Brown Bag Lecture “A Creole Family and Its Slaves in Saint-Domingue and Cuba: A Narrative of a Trans-Atlantic Experience”
Marial Iglesias, visiting fellow, University of HavanaA family of French planters in Jérémie, in southern Saint-Domingue, whose world falls apart due to the revolution in Haiti, recreates the economy (material and moral) of the coffee plantation in Cuba. The lives of the Despaignes, both masters and slaves, descendants of Europeans and the offspring of Africans, were tied for three generations to a piece of land in the mountains of el Cobre, near Santiago de Cuba, whose exploitation resulted in a bonanza for the white owners and in physical violence and dehumanization for its victims. Half a century later, the outbreak of the Cuban wars of independence from Spain emancipated the numerous slaves from the plantation. Their citizen status, in the Cuban Republic of the twentieth century, was put to the test as the 1912 uprising of the Independent Party of Color traumatically brought back the memory of Haiti to Cuba.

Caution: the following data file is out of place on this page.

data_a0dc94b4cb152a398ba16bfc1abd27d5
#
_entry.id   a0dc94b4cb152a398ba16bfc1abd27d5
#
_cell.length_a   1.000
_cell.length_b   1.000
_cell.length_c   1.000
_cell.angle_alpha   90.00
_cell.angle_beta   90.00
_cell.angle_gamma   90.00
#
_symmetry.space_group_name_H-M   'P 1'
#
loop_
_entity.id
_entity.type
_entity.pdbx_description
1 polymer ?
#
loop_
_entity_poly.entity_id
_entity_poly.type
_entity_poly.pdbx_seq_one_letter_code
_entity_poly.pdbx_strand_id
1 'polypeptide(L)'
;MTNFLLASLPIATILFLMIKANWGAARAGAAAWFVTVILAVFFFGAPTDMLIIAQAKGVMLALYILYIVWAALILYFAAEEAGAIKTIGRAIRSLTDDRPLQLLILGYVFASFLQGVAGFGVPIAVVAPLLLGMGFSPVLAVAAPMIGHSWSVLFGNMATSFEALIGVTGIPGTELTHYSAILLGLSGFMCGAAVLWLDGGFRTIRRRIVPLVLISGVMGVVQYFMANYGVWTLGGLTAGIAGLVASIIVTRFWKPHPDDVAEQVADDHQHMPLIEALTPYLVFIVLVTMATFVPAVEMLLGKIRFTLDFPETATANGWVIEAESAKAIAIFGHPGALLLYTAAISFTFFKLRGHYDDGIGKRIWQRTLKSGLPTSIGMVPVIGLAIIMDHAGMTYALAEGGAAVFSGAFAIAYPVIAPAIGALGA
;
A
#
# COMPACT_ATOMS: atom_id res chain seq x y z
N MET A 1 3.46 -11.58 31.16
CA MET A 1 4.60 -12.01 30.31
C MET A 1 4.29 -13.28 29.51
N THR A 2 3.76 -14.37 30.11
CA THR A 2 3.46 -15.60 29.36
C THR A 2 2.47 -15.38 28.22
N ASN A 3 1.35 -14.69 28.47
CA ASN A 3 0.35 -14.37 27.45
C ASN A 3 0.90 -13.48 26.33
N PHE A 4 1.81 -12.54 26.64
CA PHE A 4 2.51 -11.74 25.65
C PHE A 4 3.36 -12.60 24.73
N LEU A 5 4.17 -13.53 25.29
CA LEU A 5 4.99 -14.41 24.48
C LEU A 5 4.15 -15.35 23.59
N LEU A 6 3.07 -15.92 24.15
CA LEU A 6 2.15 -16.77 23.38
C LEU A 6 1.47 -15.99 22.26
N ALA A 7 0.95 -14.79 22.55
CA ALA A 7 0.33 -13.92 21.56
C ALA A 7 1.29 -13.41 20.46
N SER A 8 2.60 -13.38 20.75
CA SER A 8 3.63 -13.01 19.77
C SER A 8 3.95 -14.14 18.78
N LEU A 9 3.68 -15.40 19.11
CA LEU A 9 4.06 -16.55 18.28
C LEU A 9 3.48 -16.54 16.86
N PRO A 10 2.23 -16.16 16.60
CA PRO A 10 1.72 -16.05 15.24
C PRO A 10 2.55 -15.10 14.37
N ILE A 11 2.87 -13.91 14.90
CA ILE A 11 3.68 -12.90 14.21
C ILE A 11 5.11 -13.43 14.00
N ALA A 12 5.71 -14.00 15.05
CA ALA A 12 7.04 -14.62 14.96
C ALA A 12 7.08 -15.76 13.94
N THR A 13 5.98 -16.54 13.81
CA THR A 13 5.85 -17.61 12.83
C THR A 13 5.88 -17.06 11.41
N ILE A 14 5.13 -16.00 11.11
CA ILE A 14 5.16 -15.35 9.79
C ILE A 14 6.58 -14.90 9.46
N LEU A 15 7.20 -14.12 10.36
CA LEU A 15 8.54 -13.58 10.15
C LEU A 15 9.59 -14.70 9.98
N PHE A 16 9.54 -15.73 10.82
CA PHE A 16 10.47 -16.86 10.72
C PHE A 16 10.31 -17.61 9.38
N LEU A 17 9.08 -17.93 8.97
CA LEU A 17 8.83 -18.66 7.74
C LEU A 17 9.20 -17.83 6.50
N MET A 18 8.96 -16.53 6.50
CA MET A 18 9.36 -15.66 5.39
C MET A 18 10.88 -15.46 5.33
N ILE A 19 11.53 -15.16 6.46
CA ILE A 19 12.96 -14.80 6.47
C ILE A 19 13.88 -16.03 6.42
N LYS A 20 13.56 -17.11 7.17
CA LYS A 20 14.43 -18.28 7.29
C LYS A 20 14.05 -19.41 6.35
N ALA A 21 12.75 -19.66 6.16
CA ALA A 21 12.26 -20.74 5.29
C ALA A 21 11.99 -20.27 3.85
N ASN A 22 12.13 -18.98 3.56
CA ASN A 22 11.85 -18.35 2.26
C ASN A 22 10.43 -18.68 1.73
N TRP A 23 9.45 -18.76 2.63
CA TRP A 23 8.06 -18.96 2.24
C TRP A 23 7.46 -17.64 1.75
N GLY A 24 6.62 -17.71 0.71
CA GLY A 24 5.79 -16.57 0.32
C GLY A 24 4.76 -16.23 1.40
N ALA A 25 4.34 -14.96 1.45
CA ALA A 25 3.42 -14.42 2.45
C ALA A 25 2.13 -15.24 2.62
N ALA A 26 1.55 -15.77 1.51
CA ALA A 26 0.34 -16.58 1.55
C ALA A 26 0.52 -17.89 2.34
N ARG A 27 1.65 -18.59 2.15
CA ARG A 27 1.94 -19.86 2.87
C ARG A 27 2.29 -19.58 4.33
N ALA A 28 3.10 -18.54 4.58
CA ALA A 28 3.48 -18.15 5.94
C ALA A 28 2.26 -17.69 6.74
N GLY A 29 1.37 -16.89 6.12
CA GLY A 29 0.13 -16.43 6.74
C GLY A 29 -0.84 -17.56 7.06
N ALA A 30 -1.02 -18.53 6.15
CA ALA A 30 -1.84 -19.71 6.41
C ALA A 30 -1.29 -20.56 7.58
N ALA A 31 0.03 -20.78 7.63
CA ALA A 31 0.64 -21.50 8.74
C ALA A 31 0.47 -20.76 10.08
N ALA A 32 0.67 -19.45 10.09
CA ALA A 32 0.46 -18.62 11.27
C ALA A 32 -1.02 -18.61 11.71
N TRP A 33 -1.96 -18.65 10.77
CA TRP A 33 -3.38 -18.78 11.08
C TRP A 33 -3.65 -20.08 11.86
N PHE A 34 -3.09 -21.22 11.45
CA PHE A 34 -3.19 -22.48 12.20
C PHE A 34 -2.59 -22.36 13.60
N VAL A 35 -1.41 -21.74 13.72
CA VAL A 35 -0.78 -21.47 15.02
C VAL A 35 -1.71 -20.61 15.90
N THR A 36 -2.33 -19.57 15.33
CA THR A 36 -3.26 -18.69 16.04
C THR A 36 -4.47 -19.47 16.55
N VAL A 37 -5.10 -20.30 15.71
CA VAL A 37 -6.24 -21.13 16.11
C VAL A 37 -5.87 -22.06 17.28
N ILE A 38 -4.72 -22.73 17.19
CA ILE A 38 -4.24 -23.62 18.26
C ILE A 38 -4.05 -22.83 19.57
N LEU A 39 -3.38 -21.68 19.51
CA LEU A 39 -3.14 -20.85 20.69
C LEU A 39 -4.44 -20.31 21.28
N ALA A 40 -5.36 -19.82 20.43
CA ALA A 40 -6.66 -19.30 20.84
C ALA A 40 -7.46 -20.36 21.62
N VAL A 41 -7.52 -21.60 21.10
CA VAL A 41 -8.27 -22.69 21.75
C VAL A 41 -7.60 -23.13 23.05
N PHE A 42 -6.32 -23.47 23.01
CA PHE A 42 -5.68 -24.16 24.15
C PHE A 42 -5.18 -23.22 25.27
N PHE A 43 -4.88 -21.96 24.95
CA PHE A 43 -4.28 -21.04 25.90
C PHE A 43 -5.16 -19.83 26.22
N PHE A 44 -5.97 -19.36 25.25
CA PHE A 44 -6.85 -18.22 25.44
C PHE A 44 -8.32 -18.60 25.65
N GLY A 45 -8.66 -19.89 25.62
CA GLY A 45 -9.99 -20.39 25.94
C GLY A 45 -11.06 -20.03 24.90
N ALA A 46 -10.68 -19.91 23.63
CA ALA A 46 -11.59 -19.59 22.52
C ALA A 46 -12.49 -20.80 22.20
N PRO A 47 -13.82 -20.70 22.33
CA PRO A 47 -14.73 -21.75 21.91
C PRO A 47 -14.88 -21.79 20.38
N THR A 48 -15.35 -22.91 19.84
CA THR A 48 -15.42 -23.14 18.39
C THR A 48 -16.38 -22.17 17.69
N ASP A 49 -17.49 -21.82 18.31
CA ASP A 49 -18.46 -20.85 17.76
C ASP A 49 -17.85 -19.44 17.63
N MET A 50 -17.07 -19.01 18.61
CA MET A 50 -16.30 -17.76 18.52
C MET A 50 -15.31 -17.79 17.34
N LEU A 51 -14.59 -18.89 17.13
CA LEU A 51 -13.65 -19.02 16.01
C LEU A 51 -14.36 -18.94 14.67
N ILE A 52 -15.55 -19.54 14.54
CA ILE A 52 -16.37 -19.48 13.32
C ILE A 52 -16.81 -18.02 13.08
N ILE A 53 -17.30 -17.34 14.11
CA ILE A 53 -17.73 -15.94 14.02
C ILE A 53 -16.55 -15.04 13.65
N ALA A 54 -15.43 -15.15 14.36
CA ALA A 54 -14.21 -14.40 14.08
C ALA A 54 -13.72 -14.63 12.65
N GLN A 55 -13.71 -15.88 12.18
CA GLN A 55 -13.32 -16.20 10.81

Marial Iglesias Utset worked as a professor of philosophy and history at the University of Havana for the past 25 years. Her book Las metáforas del cambio en la vida cotidiana, a history of everyday life in Cuba during the US military occupation (1898-1902), has received several prizes, including the Clarence H. Haring Prize, a quinquennial prize awarded by the American Historical Association. The book has been recently translated into English and published by the University of North Carolina Press under the title A Cultural History of Cuba during the US Occupation, 1898-1902. For her current research project, “A Creole Family and Its Slaves in Saint-Domingue and Cuba: A Narrative of a Trans-Atlantic Experience,” a narration of the Atlantic travels of a single family and its slaves that links the lives of Europeans born on the French Atlantic coast, people from west-central Africa, and Caribbean Creoles, she has been awarded a long-term fellowship from the John Carter Brown Library.